Lush spring blooming


Latin name:
Central Asia.
Alternative name:

The genus Pear (Pyrus) includes about 60 species of deciduous trees and shrubs, which can grow up to 15 m in height. Pear is a valuable fruit and ornamental crop. Blooms in April-May.

The calleriana pear (Pyrus calleriana) is characterized by prickly branches and egg-shaped glossy green leaves with a finely toothed edge. They are grown as decorative, primarily varieties and varieties with abundant flowering and beautiful autumn foliage color, for example, 'Aristocrat', 'Chanticleer',' Red Pointed Tower 'of a pyramidal shape and 'Bradford' with a triangular crown shape.

Kawakama pear (P. kawakamii) is a deciduous shrub or tree, but depending on environmental conditions, it can be semi-evergreen.

The Ussuri pear (P. ussuriensis) is a lush early-flowering deciduous species up to 15 m high.

As fruit trees, the common pear (P communis), a tree with a blackish-brown rough cracked bark, is most often grown. The leaves are hard, oval, pointed, and turn reddish in autumn. Fruits of various shades of yellow and brown color, have a more or less elongated shape, fleshy flesh.


Pears are grown in the open ground. Some dwarf varieties, such as the' Golden Pear ' of the common pear, can be grown outdoors in pots. They are planted as one - or two-year-old seedlings, which are planted in spring in loamy or sandy loam soil with low groundwater standing. They are placed in planting pits, where organic (2-4 kg, for example, well-rotted manure) or mineral (100-300 g of complex) fertilizers are pre-applied. Mature pear trees, as compared to other fruit crops, can more easily tolerate a lack of moisture in the upper layers of the soil than an excess water in the subsurface layer. Most varieties of pears are self-fertile, so it is necessary to plant at least two trees of different varieties on the site, blooming at the same time. In young plantings, mulching of the soil of trunk circles is used; fertilizers are applied to increase the yield. The crown of young trees is formed from the 1st year of planting. In spring, take measures to protect buds and flowers from frost.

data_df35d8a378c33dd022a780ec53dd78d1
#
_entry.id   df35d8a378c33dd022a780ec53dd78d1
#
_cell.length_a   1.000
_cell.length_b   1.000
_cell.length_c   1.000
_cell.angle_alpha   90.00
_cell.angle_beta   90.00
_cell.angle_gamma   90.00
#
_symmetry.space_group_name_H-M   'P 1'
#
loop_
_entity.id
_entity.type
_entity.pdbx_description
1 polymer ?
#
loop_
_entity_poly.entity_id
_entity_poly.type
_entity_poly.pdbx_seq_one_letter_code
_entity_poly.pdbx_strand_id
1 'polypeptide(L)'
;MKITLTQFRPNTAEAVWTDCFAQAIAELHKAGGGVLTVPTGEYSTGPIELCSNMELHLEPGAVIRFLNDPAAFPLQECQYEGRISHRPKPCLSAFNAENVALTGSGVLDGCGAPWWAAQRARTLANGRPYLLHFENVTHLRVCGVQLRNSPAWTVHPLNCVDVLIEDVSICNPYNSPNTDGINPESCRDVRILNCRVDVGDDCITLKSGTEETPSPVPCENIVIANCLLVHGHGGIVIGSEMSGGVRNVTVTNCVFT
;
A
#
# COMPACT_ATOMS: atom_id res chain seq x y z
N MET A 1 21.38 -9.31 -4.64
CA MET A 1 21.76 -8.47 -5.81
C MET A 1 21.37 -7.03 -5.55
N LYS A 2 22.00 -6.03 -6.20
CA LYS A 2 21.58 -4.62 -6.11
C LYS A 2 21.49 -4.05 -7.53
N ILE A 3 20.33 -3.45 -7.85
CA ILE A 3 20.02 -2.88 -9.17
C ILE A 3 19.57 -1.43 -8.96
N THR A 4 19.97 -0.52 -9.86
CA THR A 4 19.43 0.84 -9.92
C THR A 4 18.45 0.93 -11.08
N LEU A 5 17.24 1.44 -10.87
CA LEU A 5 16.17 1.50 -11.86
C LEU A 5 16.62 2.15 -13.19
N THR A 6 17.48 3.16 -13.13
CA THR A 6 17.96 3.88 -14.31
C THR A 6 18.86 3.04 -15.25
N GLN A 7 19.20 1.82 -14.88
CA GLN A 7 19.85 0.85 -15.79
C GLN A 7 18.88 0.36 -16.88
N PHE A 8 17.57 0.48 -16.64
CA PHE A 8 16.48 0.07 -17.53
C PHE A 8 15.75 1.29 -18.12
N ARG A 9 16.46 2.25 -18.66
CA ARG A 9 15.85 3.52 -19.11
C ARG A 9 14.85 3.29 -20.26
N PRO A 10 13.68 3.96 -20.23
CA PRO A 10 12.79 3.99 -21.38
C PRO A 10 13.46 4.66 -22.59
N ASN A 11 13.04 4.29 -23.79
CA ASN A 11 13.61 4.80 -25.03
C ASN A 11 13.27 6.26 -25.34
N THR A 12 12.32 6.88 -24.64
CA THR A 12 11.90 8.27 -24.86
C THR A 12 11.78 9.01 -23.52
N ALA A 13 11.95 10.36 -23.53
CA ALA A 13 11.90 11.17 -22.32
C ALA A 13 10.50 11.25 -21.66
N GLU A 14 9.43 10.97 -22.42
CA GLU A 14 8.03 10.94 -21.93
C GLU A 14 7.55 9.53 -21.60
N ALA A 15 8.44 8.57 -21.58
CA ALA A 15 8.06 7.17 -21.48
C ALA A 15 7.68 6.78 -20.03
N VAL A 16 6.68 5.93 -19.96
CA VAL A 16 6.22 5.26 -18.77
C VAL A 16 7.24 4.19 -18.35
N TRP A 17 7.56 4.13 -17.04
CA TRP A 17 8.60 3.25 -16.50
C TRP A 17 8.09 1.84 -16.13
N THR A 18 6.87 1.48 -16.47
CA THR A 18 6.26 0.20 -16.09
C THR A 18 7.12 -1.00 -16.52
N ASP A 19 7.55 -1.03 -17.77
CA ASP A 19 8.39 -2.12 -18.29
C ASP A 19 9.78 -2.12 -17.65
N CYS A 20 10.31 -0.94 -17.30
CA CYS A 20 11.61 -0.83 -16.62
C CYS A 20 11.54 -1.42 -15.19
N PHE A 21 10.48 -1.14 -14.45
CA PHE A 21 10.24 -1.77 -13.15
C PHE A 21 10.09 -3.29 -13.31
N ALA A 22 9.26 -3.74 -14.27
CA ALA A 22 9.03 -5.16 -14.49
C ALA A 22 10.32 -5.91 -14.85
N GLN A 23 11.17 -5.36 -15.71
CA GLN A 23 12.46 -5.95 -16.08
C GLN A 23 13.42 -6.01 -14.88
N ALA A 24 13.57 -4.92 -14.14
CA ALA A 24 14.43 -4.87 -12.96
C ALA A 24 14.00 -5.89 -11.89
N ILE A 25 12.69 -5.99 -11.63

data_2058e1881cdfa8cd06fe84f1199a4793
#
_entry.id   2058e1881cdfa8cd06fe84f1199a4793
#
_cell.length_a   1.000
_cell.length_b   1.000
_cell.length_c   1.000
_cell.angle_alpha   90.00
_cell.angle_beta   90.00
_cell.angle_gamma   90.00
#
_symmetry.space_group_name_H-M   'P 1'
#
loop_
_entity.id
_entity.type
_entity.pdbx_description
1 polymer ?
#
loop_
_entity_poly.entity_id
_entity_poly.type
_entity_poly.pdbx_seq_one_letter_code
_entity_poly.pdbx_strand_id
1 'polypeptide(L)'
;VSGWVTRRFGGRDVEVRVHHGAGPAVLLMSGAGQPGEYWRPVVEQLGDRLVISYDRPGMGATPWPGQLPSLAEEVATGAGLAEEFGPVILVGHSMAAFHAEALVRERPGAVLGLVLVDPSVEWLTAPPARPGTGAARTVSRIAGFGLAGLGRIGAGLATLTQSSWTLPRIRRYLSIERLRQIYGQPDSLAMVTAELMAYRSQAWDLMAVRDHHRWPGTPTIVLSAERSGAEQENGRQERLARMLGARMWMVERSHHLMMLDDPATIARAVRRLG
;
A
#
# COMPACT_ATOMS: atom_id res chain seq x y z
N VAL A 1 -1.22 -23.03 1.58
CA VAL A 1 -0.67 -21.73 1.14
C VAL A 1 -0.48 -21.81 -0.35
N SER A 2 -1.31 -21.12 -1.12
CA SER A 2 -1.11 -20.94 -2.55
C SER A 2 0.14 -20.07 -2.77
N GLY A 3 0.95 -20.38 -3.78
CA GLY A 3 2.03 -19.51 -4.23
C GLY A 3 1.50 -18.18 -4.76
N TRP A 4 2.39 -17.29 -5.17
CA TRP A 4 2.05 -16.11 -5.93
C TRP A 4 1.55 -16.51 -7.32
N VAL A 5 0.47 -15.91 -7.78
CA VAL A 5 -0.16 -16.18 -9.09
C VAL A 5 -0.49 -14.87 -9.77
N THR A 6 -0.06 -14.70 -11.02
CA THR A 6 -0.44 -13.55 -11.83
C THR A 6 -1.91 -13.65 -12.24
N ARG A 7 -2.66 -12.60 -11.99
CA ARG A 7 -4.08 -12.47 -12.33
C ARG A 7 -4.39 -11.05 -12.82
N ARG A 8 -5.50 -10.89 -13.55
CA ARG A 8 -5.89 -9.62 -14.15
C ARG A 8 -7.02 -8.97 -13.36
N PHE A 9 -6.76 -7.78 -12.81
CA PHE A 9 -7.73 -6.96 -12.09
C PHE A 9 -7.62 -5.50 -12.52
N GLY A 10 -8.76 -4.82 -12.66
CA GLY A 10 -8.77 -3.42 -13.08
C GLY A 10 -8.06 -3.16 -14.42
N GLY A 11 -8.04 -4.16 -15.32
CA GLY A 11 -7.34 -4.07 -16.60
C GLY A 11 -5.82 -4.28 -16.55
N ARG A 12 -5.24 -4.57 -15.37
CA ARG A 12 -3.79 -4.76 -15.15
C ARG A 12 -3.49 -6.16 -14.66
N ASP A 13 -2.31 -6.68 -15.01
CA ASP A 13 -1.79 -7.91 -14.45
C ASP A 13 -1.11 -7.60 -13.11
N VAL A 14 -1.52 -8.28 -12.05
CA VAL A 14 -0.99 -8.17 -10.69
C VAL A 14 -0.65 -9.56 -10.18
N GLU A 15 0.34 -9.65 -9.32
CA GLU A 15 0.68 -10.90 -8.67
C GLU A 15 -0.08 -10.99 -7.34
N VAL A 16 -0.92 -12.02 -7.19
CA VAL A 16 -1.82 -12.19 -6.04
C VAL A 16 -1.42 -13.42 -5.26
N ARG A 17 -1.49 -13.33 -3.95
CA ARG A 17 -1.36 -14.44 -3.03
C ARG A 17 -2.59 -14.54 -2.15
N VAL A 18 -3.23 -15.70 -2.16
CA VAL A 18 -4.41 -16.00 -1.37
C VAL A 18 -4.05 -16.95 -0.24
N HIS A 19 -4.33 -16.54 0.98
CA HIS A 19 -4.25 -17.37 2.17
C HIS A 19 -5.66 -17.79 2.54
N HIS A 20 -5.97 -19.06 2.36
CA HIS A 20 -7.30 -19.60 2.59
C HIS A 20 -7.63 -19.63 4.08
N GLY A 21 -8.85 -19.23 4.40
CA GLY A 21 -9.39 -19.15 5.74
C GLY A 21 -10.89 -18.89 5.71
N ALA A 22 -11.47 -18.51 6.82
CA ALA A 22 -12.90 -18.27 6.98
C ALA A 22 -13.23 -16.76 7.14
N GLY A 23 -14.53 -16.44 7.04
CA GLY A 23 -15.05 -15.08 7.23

Pear is a moisture-loving crop. It is necessary to water young plants-seedlings immediately after planting in a permanent place in the garden and during periods of prolonged drought. If the soil is very loose, it is recommended to cover it with straw, leaves or other material to keep it moist.


Dwarf varieties are transplanted in spring once every 2-3 years, until the diameter of the pot reaches 30-40 cm. Then you just need to replace the surface layer of the earth.


Propagate the pear in a vegetative way, mainly by grafting. If necessary, young and fruit-bearing trees are re-grafted with other varieties. The best roots tock for pears is quince.


Pear prefers a place in the open sun, if possible protected from cold winds.


The pear is more thermophilic and less hardy than the apple tree. The plant can be damaged by severe and prolonged winter frosts and prolonged summer heat.

Diseases and pests

Infection with California scabies (Quadraspidiotus perniciosus) causes rough round spots on leaves and fruits. They get rid of it by chemical treatment. Pest Calocoris biclavatus causes the appearance of reddish spots on the fruit first, and then solid ulcers. Remove the affected fruits; for prevention, treat with appropriate insecticides until the buds bloom. Larvae of the fruit pear gall (Contarinia pirivora) infect ripening fruits, causing them to swell, turn brown and fall off. In this case, remove the affected fruit. Caterpillars of the brown pig head (Chiematobia brunata) eat the leaves. They get rid of them by applying sticky rings (ready for use) to the trunk. The common spider mite (Tetranychus urticae) bites through the leaves, due to then they turn brown, dry up and fall off. They get rid of it with the help of acaricides. Larvae of the pear sawfly (Hoplocampa brevis) eat unformed fruits that are picked by hand. Their appearance is prevented by processing with complex phosphoric esters before opening the buds. Caterpillars of the apple moth (Carpocapsa pomonella) feast on fruits that then deform and rot. Treated with insecticides containing phosphoric esters.

Cancer caused by Nectria galligena, leads to the appearance of brown spots on branches and shoots, then depressions form in their place. Remove diseased branches, and treat wounds with fungicides. Venturia pirina causes mottling of branches (swell, then burst), leaves and fruits. The affected parts are removed and treated with copper-and dithio carbomate-containing preparations. Young trees are damaged by hares and mice.


Care summary

Cultivation requires special care
Watering necessary for young plants and during periods of drought
Transplanting not required
Appearance maintenance not required
Location in the open sun
Temperature resistant to high temperature
Flowering time May
Height up to 15 m


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